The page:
Treasuries Rise for Second Day After 10-Year Sale Draws Demand

Photographer: Andrew Harrer/Bloomberg

A reduction in the Fed’s $85 billion in monthly debt purchases, known as quantitative easing, will end up supporting U.S. government securities, according to Mizuho Asset Management, which is part of Japan’s third-biggest bank as measured by market value. Close

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Photographer: Andrew Harrer/Bloomberg

A reduction in the Fed’s $85 billion in monthly debt purchases, known as quantitative easing, will end up supporting U.S. government securities, according to Mizuho Asset Management, which is part of Japan’s third-biggest bank as measured by market value.

Treasuries advanced for a second day, the first back-to-back gain in almost two weeks, after yields near the highest level in two years helped attract demand at a 10-year note sale yesterday.

The U.S. is scheduled to sell $16 billion of 30-year bonds today. The $24 billion auction yesterday drew a yield of 2.62 percent, down from 2.67 percent at the previous offering last month, which was the most since July 2011. An increase in yields in May and June shows investors are prepared for the Federal Reserve to begin trimming its bond purchases, according to Industrial Bank of Korea. (024110)

“The market is getting used to the tapering issue,” said Chungkeun Oh, who invests in the world’s biggest bond markets for the Industrial Bank in Seoul. “Worries about rising yields are a bit overdone.”

The yield on the benchmark 10-year note sold yesterday fell three basis points, or 0.03 percentage point, to 2.58 percent at 9:15 a.m. London time, according to Bloomberg Bond Trader prices. The 2.5 percent security due August 2023 rose 9/32, or $2.81 per $1,000 face amount, to 99 9/32.

The 10-year auction yield was lower than the rate of 2.635 percent projected by a Bloomberg News survey of eight of the Fed’s 21 primary dealers, companies obligated to submit bids at the debt sales.

Today’s Auction

The 30-year bonds being sold today yielded 3.64 percent in pre-auction trading, compared with 3.66 percent at a previous auction of similar-maturity debt on July 11. That was the highest in almost two years. Investors bid for 2.26 times the amount of debt offered last month, the least since August 2011.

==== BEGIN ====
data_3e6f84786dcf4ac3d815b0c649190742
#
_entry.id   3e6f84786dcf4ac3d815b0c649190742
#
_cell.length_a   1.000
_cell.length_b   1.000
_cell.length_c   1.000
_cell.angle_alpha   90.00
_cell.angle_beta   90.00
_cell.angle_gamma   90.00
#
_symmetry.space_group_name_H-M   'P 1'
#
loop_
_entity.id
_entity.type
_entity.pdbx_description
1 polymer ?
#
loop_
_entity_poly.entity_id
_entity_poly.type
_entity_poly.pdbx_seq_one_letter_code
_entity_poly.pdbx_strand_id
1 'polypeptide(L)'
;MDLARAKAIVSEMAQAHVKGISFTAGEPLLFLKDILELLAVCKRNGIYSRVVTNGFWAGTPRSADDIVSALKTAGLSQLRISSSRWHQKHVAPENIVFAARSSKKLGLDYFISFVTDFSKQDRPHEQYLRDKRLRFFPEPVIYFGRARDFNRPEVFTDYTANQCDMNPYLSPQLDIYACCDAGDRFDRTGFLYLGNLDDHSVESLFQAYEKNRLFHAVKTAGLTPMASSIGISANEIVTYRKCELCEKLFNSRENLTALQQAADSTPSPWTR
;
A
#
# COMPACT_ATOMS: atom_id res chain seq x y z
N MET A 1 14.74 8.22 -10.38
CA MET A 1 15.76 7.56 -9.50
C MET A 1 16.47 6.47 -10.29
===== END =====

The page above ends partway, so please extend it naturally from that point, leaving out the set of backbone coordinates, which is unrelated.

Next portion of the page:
Mizuho Asset Management Co. and Fukoku Mutual Life Insurance Co. are both optimistic on Treasuries.

A reduction in the Fed’s $85 billion in monthly debt purchases, known as quantitative easing, will end up supporting U.S. government securities, according to Mizuho Asset Management, which is part of Japan’s third-biggest bank as measured by market value.

“The liquidity provided by the Fed mainly went to high-risk assets,” said Yusuke Ito, who helps oversee the equivalent of $33.1 billion for the company in Tokyo. “I want QE tapering to start soon because liquidity will go to safer assets like Treasuries.”

Fed Chairman Ben S. Bernanke said on June 19 that the U.S. central bank may start to reduce bond purchases this year and end them entirely in 2014 if economic growth is in line with central-bank projections.

Jobless Claims

Claims for jobless benefits rose from the lowest level in more than five years last week, according to a Bloomberg News survey before today’s Labor Department report. Applications for unemployment insurance payments increased to 335,000 from 326,000 in the previous week, economists predict.

The increase in yields is making Treasuries more appealing, Yoshiyuki Suzuki, head of fixed income at Fukoku Mutual in Tokyo, said yesterday. The insurer has the equivalent of $58.5 billion in assets. The 10-year yield has climbed from a record-low 1.379 percent in July 2012.

Indirect bidders, the investor class that includes foreign central banks, purchased 46.3 percent of the 10-year notes sold yesterday, up from 38.6 percent on July 10. At an auction of three-year debt on Aug. 6, indirect bidders bought 41.4 percent, the most since August 2011.

To contact the reporters on this story: Wes Goodman in Singapore at wgoodman@bloomberg.net;

To contact the editor responsible for this story: Paul Dobson at pdobson2@bloomberg.net

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